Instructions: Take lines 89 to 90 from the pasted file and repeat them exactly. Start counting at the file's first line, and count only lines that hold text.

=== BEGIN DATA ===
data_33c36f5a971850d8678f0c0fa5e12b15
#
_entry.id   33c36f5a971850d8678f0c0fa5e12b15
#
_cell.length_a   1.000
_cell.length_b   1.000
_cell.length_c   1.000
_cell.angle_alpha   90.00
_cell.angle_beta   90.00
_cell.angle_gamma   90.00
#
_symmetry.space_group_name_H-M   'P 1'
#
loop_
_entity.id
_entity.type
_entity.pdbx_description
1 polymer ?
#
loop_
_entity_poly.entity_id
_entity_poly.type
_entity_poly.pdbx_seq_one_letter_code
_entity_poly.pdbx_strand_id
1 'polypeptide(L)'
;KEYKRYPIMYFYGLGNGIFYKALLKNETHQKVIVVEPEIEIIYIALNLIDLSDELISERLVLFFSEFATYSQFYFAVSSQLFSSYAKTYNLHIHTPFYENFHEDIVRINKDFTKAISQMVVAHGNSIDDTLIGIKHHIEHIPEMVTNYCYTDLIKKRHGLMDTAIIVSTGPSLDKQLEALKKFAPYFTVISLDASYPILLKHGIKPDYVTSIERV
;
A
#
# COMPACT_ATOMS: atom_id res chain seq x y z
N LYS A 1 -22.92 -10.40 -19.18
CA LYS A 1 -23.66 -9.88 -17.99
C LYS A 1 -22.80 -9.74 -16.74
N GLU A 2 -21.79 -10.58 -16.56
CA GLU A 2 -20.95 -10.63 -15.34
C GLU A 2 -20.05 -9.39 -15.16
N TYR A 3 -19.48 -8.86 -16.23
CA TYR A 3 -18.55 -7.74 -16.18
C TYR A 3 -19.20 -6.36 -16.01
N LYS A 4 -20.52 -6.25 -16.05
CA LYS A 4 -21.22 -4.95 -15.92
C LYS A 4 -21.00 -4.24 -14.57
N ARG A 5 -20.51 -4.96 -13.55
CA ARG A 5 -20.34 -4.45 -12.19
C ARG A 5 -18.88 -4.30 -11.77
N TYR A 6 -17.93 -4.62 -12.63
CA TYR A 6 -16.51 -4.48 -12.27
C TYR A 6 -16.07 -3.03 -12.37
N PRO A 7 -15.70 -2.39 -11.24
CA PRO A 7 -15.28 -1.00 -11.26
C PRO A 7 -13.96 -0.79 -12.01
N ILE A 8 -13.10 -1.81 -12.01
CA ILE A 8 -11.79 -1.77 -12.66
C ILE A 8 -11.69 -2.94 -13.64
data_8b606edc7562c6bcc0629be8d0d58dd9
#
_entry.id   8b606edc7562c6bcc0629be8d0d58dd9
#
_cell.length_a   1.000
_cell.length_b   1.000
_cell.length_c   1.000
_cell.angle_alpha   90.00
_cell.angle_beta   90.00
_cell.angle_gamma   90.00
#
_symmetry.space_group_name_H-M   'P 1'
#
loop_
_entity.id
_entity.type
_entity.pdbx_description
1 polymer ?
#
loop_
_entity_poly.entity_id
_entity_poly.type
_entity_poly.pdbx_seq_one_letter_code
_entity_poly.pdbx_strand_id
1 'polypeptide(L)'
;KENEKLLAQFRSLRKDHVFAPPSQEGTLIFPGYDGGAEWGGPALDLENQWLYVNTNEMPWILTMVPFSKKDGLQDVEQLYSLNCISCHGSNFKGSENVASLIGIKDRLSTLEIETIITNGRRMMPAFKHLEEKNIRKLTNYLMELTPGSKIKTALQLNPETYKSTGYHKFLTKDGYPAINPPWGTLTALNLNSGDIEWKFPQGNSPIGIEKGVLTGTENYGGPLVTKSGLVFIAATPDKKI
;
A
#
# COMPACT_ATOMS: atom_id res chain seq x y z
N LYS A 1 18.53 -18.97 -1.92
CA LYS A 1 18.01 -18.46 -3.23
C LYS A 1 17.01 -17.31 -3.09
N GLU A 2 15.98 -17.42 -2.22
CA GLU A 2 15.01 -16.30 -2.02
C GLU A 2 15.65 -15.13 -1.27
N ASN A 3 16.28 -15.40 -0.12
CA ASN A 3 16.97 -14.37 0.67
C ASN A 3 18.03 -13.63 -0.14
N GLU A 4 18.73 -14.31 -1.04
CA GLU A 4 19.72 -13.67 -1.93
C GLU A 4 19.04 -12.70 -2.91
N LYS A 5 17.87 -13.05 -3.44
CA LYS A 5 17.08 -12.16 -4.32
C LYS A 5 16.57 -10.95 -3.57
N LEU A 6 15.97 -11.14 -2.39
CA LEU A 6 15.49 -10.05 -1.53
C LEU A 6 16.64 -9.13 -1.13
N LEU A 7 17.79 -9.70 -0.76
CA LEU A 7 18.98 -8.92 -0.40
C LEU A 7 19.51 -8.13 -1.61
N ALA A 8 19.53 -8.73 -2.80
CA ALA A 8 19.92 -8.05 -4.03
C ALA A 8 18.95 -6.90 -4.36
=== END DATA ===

CA GLU A 2 15.01 -16.30 -2.02
C GLU A 2 15.65 -15.13 -1.27